Fifty-five miles south of San Francisco and the Golden Gate, a low, rocky, windswept point juts out into the Pacific Ocean. The Spanish maritime explorer Sebastian Vizcaino sailed by the point on January 3, 1603. His diarist and chaplain of the expedition, Father Antonio de la Ascension, named it Punta de Año Nuevo (New Year's Point) for the day on which they sighted it in 1603. Today, the point remains much as Vizcaino saw it from his passing ship - lonely, undeveloped, and wild. Elephant seals, sea lions, and other marine mammals come ashore to rest, mate, and give birth in the sand dunes or on the beaches and offshore islands. It is a unique and unforgettable natural spectacle that hundreds of thousands of people come to witness each year. Año Nuevo State Park is the site of the largest mainland breeding colony in the world for the northern elephant seal, and the interpretive program has attracted increasing interest every winter for the past 19 years. People who hope to see the seals during the winter breeding season are urged to get their reservations early. The males battle for mates on the beaches and the females give birth to their pups on the dunes. During the breeding season, December through March, daily access to the park is available via guided walks only. Most of the adult seals are gone by early March, leaving behind the weaned pups who remain through April. The elephant seals return to Año Nuevo's beaches during the spring and summer months to molt and can be observed during this time through a permit system. Año Nuevo State Reserve is fascinating in every season. Elephant seal pups are born between December and February during the "Breeding Season." During the spring and summer months, elephant seals come ashore to shed their fur during the "Molting Season." Each fall, yearling seals "hang out" on the beaches during the "Fall Haul Out Season." A Wildlife Protection Area is designated at Año Nuevo Point to provide wildlife viewing opportunities and minimize disturbance to the animals in their natural habitat. Visitor entry into the Wildlife Protection Area is restricted year-round. Plan your visit by checking out the "seasons" of the Wildlife Protection Area: Pre-Season: December 1-14 Pregnant females and adult males begin to arrive on the beaches and form harems. Visitor access is closed during this period. Breeding Season: December 15 - March 31 Northern elephant seals come ashore to give birth and mate from early December through March. Bull seals engage in battles for breeding access to the females from early December through January. Pregnant females come ashore to pup from late December to early February, and mothers nurse their pups for about a month before mating and returning to the sea. By early March, most of the adults have returned to the sea. Pups remain behind through March basking in the sun and learning to swim. The reserve offers naturalist-guided walks between December 15 and March 31, which feature the seals in their natural habitat. To view the seals during this season, you must be on a guided walk. These popular three-mile walks over rolling sand dunes last about two and a half hours and are considered moderately strenuous. They operate daily from early morning. Molting Season: April 1 - August 31 Northern elephant seals come ashore during the spring and summer months to shed their outer layer of skin and fur. This "molting" process takes from four to six weeks per animal as they rest along the beaches. Female and juvenile seals molt from May through June and older males from July through August. Fall Haul Out Season: September 1 - November 30 By summer's end, most elephant seals have returned to sea to feed. Small numbers of one to three year old juveniles haul out on remote beaches as part of their early development. uring the "Fall Haul Out" the Wildlife Protection Area is open for self-guided hiking by Visitor Permit only. Obtain your free permit daily from the entrance station, between 8:30am and 3pm only. No reservations are required and no Guided Walks are offered. Visitors must exit the Wildlife Protection Area by 4pm, which is earlier than the general Reserve's closing hour of sunset. Please plan to arrive early enough to obtain a permit and make the four to five mile hike before 4pm. Most groups require about three hours to make the round-trip hike.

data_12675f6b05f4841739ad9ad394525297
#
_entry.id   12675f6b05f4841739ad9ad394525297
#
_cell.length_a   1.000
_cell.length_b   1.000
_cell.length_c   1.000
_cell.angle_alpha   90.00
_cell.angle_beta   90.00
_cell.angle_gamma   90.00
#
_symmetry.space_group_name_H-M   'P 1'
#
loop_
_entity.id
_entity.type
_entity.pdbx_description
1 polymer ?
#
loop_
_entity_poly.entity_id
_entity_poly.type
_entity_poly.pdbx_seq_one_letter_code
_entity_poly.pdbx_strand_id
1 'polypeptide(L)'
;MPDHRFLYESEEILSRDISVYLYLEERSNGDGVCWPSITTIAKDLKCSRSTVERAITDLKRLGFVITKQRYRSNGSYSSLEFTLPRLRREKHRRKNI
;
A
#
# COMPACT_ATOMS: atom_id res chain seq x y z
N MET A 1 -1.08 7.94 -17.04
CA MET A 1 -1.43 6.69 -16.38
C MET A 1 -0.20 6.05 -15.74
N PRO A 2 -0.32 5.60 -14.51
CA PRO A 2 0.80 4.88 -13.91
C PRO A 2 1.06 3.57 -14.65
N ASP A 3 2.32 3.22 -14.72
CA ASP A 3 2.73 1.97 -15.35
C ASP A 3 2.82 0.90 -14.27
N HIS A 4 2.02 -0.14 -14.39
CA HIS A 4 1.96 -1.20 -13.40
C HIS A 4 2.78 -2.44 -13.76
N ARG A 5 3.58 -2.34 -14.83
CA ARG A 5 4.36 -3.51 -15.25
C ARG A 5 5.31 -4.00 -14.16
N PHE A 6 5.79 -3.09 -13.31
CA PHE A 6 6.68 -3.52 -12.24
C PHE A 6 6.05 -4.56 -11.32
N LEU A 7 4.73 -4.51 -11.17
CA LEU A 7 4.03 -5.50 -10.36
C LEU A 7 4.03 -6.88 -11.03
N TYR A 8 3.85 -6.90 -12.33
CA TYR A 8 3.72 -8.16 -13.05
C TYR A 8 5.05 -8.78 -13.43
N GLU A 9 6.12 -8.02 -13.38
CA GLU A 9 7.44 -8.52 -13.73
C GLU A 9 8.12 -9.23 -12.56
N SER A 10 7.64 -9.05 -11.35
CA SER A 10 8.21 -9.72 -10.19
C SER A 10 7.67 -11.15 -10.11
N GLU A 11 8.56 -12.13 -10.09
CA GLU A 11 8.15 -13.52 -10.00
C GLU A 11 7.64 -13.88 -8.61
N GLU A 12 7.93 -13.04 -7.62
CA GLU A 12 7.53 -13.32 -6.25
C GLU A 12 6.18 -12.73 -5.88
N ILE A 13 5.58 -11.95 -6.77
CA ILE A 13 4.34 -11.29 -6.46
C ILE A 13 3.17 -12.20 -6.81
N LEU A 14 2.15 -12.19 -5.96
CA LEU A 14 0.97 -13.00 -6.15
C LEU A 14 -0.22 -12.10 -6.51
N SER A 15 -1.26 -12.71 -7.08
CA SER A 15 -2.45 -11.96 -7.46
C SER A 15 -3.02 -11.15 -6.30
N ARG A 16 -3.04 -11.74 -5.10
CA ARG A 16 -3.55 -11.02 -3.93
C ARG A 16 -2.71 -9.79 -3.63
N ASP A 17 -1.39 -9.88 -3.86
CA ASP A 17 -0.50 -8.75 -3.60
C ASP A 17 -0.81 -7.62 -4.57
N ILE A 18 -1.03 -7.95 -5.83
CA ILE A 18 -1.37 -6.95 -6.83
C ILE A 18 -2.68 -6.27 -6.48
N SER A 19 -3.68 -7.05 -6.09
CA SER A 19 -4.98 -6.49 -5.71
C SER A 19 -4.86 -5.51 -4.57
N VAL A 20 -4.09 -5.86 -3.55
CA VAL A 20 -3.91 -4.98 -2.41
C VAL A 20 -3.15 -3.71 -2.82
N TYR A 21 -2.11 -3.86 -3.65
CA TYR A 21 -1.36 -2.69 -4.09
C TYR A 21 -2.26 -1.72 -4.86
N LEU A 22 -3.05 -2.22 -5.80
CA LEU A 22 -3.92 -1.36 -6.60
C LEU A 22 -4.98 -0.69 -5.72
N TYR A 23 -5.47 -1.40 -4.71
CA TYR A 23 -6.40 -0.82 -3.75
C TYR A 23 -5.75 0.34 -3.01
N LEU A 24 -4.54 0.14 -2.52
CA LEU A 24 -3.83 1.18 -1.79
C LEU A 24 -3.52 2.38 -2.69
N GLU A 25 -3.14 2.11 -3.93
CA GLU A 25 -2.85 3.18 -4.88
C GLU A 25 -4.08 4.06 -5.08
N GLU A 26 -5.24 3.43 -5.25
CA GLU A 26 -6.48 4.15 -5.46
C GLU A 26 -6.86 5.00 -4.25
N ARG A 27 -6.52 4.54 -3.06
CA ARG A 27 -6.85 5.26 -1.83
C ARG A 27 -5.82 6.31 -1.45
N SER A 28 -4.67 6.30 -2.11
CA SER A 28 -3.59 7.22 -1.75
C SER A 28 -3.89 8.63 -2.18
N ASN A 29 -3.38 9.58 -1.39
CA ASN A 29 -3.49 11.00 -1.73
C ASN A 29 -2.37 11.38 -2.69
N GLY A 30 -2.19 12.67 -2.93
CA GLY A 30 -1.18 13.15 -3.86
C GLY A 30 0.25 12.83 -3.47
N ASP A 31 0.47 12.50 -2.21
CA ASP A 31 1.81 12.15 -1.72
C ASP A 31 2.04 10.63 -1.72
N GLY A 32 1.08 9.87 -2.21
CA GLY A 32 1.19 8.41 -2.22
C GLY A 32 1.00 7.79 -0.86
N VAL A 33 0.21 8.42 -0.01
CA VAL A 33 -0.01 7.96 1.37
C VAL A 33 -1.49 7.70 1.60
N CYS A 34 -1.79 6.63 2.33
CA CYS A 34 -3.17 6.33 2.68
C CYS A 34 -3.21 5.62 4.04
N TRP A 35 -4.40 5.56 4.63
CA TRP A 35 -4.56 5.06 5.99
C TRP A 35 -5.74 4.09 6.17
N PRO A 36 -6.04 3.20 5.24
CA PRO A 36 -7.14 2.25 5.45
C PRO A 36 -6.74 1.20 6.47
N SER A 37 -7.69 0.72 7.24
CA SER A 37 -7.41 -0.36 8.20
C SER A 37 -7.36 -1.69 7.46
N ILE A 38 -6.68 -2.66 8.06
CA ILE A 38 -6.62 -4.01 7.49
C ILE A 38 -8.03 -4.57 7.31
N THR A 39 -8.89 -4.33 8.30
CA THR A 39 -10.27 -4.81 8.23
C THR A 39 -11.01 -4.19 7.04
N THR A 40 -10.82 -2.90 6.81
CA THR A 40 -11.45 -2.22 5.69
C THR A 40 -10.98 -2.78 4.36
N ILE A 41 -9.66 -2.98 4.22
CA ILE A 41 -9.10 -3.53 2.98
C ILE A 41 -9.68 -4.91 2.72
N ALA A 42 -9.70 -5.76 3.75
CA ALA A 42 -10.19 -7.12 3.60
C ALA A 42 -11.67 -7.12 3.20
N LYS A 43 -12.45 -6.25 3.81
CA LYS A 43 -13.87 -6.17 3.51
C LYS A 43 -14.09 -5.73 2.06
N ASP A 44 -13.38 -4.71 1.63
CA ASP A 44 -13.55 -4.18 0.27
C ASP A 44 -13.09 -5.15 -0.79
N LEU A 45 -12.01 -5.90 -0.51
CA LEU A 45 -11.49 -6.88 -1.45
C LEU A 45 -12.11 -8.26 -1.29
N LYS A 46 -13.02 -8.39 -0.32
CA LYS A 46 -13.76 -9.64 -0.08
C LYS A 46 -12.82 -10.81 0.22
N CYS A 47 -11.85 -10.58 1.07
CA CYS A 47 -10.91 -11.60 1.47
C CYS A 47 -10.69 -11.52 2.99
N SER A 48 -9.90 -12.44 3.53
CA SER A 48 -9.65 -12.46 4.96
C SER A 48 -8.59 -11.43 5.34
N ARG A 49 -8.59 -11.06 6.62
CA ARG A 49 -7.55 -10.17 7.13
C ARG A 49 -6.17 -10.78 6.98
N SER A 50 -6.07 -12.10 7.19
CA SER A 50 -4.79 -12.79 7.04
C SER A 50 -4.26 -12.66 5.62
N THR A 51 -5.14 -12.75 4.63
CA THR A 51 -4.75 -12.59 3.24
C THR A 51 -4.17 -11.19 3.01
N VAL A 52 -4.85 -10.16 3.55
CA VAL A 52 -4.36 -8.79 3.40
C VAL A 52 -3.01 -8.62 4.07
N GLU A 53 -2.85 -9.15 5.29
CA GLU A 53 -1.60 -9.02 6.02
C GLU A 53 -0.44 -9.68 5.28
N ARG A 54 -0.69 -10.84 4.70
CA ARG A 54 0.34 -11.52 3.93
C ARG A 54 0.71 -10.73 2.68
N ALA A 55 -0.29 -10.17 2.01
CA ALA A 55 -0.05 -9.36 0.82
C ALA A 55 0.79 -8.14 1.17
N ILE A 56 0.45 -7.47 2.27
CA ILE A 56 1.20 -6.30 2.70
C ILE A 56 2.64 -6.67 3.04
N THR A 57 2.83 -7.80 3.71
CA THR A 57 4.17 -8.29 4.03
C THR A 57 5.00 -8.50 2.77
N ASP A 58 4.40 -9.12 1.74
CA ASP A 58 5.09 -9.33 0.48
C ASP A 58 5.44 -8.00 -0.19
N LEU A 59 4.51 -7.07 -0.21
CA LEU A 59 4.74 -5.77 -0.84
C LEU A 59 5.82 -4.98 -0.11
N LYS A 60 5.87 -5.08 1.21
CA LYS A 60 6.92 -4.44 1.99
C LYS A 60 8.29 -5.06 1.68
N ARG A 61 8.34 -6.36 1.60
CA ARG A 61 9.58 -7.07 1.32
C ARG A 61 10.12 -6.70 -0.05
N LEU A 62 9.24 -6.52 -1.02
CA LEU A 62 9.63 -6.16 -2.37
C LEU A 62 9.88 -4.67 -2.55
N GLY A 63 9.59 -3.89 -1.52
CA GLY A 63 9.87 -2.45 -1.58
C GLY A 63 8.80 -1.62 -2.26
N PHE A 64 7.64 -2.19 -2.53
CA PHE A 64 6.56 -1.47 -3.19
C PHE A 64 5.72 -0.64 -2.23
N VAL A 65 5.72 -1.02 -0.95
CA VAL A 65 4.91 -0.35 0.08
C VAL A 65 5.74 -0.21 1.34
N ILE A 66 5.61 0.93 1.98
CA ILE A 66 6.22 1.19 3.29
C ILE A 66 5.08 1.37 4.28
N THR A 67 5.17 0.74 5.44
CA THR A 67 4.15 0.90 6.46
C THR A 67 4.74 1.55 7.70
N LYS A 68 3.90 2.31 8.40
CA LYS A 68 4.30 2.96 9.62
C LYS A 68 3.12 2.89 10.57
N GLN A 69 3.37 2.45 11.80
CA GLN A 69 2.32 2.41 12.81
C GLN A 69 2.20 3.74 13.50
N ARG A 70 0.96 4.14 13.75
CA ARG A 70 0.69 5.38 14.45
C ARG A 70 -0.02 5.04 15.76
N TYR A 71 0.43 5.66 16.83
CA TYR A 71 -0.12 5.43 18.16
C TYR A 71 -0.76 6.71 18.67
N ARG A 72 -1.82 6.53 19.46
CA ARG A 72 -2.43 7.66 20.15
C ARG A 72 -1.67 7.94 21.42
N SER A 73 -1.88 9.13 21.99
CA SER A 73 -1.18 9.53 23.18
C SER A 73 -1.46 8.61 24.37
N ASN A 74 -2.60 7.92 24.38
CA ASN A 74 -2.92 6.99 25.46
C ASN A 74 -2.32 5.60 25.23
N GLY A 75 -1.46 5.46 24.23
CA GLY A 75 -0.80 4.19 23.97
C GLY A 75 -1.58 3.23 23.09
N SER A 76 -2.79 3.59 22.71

nature trips
7 days ago

Great you see the elephant seals up close!

11 days ago

This was a lot of fun. Be sure to get a Viewing Pass from the field house first before you go onto the trail.

The first mile you will be in direct sun and wind. Be sure to wear sunscreen and have a jacket. After the "Boardwalk" area you'll have to navigate about .5 (round trip) of sand dunes to make it to the Bight Beach overlook (which is recommended over South Point. If you want to push forward to North Point it's about an extra mile round trip.

Overall a very easy excursion. Bring water and prepare for sun and sand.

nature trips
20 days ago

Perfect view, but part of the trail is sandy! So, be prepared to have full shoes of sand!

on Ano Nuevo Point Trail

1 month ago

Did part of this trail during a two night backpacking trip. We started at the Big Basin Headquarters and made our way to the Twin Redwoods trail camp. From there we headed to Sunset trail camp. This trail is wonderful and the weather makes backpacking a breeze. Both camps had bearboxes, bathrooms, and trashcans. Berry Creek falls is great and there are banana slugs and newts everywhere. Great place for beginners to backpack at.

3 months ago

Nice walk out to the beach. The trail is a boardwalk and sand. Lots of wildflowers and great views.

5 months ago

Was lucky enough to be here on New Years Day. It was surprisingly deserted as I arrived just at sunset. Beautiful walk. You can hear the sea lions as you near the cliffs. Definitely not strenuous. Potential to see wildlife (I had a few snakes slither out of my path)